10

I'm rewriting my resume, and am trying to figure out if I should include design patterns in the "Summary of Skills" section.

Is it recommended to include major design patterns on my resume? Or does this just contribute to the tldr factor, and I should just let design patterns come up in the interview?

The design patterns I am considering adding are MVC and MVVM, and they directly relate to the sort of jobs I want to apply for (ASP.Net or WPF/Silverlight development).

  • I list them on my resume because I feel that they are vital skills that are important to my line of work. – IDrinkandIKnowThings May 23 '13 at 17:17
  • Design patterns are nomenclature for commonly-occurring solutions to problems. I wouldn't call recognizing them a skill any more than being able to tell an while loop from a for loop. – Blrfl May 23 '13 at 18:18
  • @Blrfl - Recognizing them is irrelavent. Being able to implement the patterns in software is not. – IDrinkandIKnowThings May 23 '13 at 18:51
8

To me a Design Pattern is something like Singleton or Strategy and that's way too small to go on a resume. MVC and MVVM are closer to frameworks, and you should definitely list them. Most resumes I see have a Technologies section that is just a list of languages, frameworks, tools and the like, something like:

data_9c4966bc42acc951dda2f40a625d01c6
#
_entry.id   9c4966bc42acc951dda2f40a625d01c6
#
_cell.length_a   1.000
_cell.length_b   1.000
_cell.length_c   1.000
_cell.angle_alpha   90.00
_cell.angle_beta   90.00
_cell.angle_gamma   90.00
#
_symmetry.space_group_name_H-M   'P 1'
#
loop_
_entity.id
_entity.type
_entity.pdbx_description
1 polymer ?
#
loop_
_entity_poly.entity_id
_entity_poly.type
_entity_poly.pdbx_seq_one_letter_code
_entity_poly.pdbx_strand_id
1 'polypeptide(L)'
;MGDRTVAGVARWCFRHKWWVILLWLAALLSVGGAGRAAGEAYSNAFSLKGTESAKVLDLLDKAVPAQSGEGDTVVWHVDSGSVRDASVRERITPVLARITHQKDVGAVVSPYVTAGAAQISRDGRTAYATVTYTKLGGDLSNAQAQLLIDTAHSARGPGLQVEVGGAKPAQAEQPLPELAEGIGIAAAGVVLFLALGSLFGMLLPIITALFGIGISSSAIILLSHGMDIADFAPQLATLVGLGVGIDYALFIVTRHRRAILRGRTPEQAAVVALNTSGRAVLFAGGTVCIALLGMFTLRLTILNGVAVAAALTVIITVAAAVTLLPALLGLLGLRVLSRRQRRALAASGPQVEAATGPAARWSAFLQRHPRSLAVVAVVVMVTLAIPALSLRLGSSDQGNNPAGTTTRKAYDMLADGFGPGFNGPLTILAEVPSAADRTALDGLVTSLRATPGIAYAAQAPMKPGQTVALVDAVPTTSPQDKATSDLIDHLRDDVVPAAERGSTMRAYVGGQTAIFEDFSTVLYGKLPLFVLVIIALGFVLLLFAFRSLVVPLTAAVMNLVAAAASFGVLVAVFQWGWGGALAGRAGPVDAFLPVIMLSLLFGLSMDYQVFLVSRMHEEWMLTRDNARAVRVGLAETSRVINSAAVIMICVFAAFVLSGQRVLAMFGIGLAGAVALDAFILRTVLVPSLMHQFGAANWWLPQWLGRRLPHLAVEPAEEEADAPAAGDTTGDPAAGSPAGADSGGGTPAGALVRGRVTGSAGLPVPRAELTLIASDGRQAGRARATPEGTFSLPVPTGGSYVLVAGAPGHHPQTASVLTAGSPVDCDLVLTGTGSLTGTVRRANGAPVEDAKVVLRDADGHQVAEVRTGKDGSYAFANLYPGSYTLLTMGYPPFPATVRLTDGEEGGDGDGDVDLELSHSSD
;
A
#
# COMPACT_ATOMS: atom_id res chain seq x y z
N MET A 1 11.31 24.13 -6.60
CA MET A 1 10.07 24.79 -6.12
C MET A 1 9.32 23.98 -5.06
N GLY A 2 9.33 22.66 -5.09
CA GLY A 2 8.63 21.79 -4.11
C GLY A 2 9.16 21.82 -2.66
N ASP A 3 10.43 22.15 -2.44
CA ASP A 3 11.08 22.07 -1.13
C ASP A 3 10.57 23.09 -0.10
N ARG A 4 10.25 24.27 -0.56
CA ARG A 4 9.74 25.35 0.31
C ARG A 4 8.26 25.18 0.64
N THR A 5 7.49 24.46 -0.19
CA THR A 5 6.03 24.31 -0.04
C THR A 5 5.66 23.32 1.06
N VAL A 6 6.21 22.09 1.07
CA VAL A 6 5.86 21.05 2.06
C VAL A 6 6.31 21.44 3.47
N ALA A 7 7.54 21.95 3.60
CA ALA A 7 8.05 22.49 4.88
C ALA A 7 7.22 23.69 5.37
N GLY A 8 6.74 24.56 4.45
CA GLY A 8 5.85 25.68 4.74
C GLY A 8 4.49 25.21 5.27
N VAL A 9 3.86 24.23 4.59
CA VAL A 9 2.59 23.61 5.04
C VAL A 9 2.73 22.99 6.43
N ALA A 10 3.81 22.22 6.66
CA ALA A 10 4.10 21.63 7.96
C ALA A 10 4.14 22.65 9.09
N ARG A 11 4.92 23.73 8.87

C#, ASP.NET MVC, SQL, Windows Forms, WPF, XAML, MVVM, Visual Studio, Git, TFS, Scrum, Python, Ruby

I do pay attention to that list - if I want to hire a Windows 8 C++ developer then a C# dev who knows XAML and MVVM is still eligible for consideration, but a C# developer who's been doing exclusively web things will need to show me a reason I should believe they can do client development.

Don't get worked up about whether something is a language or not, is a framework or not, since half the people reading your resume are screening for buzzwords and don't know what any of them mean. The 6 extra characters it takes to add , MVVM to your resume could be the difference for getting the interview.

10

In general I would add "Design patterns" as a single entry in the skills section. That's worth doing because it draws attention to the fact that you know what a design pattern is and that its important. Don't list individual patterns like Singleton or Visitor. That's far too detailed and looks like you are trying to pad your resume.

MVC and/or MVVM might be the only exceptions to that - however only do that if you think they are explicitly relevant to the job you are applying for, and you haven't listed other experience where they would be considered normal. So if using MVC would be normal in ASP.Net programming, and you have ASP.Net experience, don't bother listing them too.

It also depends how long your resume is. If its short, adding a couple of things won't hurt. If it's long then those are the things you should cut.

  • Thank you, your answer was useful to me however I am accepting Kate's answer because her point of "The 6 extra characters it takes to add , MVVM to your resume could be the difference for getting the interview." really struck home for me. – Rachel May 29 '13 at 16:04
3

Depends. If you are junior to mid, it is worthwhile putting such things. But if you are senior or above, it will sound a little cheesy.

The reason I say cheesy is because if you are a decent senior developer worth his or her salt, you should be using design patterns anyways. That's an integral part of Object Oriented Development

Your Answer

By clicking “Post Your Answer”, you agree to our terms of service, privacy policy and cookie policy

Not the answer you're looking for? Browse other questions tagged or ask your own question.